I’m an avid journaler. Looking back at the entries around the time I started college, I certainly had many questions about engineering, Zachry and the university in general! I wanted to share some of the things I wish I had known.
Want to make bryan/college station your new home? Visit our prospective students page for information about the College of Engineering, helpful resources and guidance to make your way to Aggieland. Prospective Students When you search “interesting things to do in Bryan/College Station,” you’ll probably find the Bush Presidential Library, Santa’s Wonderland and the GI Museum […]
Diversity is critical because of its subliminal messaging: If we see ourselves succeeding in a career path, it becomes statistically more probable that we will pursue that career path. This is called the CSI Effect.
I agreed to engineering somewhere along the way. The logical reasons for my agreement are obvious: job stability, monetary security, professional respect. However, I am not the type to make choices based on logic alone.
In the 1960s, there was this word: serendipity. To me, serendipity is events that are seemingly unrelated but can have a related significance, like a “coincidence.” (I put that in quotes because there are no coincidences!)
It began as an idea on the back of a tour bus my freshman year, born in conversation with another singing engineer. Four months later, we recruited the university’s very first professional chorus made up entirely of engineering students.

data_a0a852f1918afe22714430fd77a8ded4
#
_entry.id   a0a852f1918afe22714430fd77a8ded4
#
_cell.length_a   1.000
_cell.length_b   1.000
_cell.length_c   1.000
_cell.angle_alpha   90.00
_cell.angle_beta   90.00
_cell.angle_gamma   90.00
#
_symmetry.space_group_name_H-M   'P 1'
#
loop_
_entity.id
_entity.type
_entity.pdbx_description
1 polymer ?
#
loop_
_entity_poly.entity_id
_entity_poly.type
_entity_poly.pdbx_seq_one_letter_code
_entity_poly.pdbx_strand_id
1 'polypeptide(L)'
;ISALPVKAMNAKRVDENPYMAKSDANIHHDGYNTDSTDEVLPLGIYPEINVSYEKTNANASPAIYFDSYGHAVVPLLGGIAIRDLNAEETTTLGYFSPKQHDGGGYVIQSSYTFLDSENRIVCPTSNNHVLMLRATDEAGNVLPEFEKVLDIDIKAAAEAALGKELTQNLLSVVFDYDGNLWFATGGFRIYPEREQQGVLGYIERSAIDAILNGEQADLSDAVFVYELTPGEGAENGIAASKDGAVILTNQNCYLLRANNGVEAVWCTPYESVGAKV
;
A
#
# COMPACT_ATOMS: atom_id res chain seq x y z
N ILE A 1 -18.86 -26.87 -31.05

I am a student host for SoundBytes, the Texas A&M Engineering podcast, and I’ve had the opportunity to interview so many amazing student leaders, program directors and people with tremendous and far-reaching impact! Separating me from every phenomenal person I’ve interviewed are only two microphones and a mixing station. Unfortunately, being that close to other successful people doesn’t mean that I can osmotically become more successful, nor does it mean I can easily define what success looks like in my life.
I was my mother’s (unwilling) sous-chef for years. She had to drag me — kicking and screaming — into the kitchen to chop vegetables, make rice and learn the spice blends that went into aromatic Bengali cuisine. After she passed away, I remember standing in the kitchen and wanting to sob, because Ma was no longer there to tell me where to start or what to do next, and I would’ve given anything to hear her voice just one more time.
We’re prone to finding what’s wrong with our situations or lives. I’m sure there’s some evolutionary background to this, but when our primary stressors have shifted from visible hulking, animalistic threats to deadly, unseen stressors, such as COVID-19 or the next lurking deadline, many of us find ourselves in a state of chronic stress. In this post is a list of things that help me cope with uncertainty (not just related to the pandemic). I hope they help you, too.